Browsing by Author "Alakurtti, Kirsi"

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  • Alakurtti, Kirsi (Helsingin yliopisto, 2006)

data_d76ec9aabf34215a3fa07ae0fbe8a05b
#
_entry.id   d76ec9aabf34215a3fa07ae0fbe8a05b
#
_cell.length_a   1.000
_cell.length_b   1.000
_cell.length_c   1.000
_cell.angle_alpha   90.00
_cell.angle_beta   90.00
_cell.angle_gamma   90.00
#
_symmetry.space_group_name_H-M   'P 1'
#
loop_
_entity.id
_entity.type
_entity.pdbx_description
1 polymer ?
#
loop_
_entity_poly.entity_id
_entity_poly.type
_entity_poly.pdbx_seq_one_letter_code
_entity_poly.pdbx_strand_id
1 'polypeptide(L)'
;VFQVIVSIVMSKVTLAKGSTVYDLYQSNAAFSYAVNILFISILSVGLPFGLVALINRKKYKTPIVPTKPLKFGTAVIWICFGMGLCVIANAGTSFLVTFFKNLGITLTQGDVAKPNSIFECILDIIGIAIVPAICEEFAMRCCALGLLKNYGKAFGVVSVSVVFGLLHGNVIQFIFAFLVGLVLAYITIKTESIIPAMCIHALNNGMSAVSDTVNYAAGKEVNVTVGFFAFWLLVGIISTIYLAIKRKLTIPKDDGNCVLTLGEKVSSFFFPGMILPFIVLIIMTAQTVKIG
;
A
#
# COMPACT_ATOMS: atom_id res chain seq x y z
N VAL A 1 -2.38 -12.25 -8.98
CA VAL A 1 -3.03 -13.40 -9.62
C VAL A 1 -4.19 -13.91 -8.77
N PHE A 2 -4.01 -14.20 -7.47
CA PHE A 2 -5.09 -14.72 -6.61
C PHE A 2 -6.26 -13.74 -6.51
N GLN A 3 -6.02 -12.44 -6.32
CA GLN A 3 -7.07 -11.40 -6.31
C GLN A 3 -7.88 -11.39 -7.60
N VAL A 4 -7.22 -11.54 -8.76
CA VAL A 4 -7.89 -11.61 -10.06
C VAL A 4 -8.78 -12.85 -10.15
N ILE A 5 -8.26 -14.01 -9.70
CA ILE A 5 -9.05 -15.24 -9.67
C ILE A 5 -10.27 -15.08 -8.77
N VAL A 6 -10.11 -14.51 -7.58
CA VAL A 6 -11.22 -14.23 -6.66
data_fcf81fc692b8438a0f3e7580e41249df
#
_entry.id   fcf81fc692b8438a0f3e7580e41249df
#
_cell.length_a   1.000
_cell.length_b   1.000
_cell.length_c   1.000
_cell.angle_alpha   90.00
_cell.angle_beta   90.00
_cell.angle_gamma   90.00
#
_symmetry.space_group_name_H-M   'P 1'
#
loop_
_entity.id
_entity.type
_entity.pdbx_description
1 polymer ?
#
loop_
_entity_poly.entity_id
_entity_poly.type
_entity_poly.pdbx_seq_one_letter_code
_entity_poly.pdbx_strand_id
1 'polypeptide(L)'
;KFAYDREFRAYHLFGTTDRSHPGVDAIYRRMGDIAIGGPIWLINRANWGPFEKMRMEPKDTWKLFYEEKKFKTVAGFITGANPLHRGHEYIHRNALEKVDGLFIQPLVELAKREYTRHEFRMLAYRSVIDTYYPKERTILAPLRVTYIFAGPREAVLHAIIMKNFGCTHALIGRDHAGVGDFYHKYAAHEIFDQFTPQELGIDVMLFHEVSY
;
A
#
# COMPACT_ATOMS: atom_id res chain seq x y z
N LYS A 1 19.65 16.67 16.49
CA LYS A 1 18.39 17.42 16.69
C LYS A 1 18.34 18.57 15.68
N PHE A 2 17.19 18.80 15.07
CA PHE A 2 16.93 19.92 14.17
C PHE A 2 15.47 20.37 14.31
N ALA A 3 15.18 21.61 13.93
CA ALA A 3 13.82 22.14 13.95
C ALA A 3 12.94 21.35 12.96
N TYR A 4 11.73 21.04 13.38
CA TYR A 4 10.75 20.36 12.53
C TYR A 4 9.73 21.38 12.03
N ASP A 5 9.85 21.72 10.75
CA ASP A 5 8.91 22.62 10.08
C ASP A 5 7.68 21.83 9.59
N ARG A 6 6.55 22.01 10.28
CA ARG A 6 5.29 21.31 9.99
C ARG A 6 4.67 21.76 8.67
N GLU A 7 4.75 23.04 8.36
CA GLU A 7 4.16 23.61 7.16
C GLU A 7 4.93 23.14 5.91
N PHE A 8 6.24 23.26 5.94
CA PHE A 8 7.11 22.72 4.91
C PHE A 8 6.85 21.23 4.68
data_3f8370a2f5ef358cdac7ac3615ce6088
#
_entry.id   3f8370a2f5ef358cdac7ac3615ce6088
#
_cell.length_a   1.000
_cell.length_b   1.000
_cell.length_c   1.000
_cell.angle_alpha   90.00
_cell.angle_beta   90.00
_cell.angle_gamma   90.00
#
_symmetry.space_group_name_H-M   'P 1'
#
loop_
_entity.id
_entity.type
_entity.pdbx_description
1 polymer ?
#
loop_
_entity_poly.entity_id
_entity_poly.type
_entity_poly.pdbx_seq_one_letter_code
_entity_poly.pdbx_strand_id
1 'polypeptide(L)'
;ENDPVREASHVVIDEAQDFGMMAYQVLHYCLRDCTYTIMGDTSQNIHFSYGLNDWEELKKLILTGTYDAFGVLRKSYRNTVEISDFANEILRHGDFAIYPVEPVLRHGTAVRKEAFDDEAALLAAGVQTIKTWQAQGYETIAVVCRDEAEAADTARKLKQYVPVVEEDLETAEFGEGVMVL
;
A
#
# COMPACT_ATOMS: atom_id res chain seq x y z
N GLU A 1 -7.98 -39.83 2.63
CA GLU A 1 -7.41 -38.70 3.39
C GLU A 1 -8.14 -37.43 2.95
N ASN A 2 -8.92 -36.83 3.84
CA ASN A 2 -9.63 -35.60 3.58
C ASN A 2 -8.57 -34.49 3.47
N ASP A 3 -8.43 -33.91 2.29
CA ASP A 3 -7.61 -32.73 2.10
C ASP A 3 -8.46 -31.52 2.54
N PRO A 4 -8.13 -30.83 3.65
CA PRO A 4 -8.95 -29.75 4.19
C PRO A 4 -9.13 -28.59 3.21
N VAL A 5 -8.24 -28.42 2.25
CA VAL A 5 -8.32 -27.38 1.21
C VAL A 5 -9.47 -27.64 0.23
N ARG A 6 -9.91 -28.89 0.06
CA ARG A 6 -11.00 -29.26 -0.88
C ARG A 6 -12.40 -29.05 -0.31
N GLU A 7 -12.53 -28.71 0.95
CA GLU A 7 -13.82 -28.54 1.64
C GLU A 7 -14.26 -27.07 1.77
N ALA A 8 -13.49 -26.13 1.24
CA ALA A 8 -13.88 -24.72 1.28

Progressive myoclonus epilepsy of Unverricht-Lundborg type (EPM1) is an autosomal recessively inherited disorder characterized by age of onset at 6-15 years, stimulus-sensitive myoclonus, tonic-clonic epileptic seizures and a progressive course. Mutations in the cystatin B (CSTB) gene underlie EPM1. The most common mutation underlying EPM1 is a dodecamer repeat expansion in the promoter region of CSTB. In addition, nine other mutations have been identified. CSTB, a cysteine protease inhibitor, is a ubiquitously expressed inhibitor of cathepsins, but its physiological function is unknown. The purpose of this study was to investigate CSTB gene expression and CSTB protein function in normal and pathological conditions. The basal CSTB promoter was mapped and characterized using different promoter-luciferase gene constructs. The binding activity of transcription factors to one ARE half, five Sp1 and four AP1 sites in the CSTB promoter was demonstrated. The CSTB promoter activity was clearly decreased using a CSTB promoter with "premutation" repeat expansions and in individuals with alike expansions. The expression of CSTB mRNA and protein was markedly reduced in patient cells. The endogenous CSTB protein localized to the nucleus, cytoplasm and lysosomes, and in differentiated cells merely to the cytoplasm. This suggests that the subcellular distribution of CSTB is dependent on the differentation status of the cells. The proteins representing patient missense mutations failed to associate with lysosomes, implying the importance of the lysosomal association for the proper physiological function of CSTB. Several alternatively spliced CSTB isoforms were identified. Of these CSTB2 was widely expressed with very low levels whereas the other alternatively spliced forms seemed to have limited tissue expression. In patients CSTB2 expression was reduced similarly to that of CSTB. The physiological relevance of CSTB alternative splicing remains unknown. The mouse Cstb transcript was shown to be present in all embryonic stages and adult tissues examined. The expression was highest at embryonic day 7 and in thymus, as well as in postnatal brain in the cortex, caudate putamen, thalamus, hippocampus, and in the Purkinje cell layer of the cerebellum. Our data implies that CSTB expression is tightly temporally and spatially regulated. The data presented in my thesis lay the basis for further understanding of the role of CSTB in health and disease.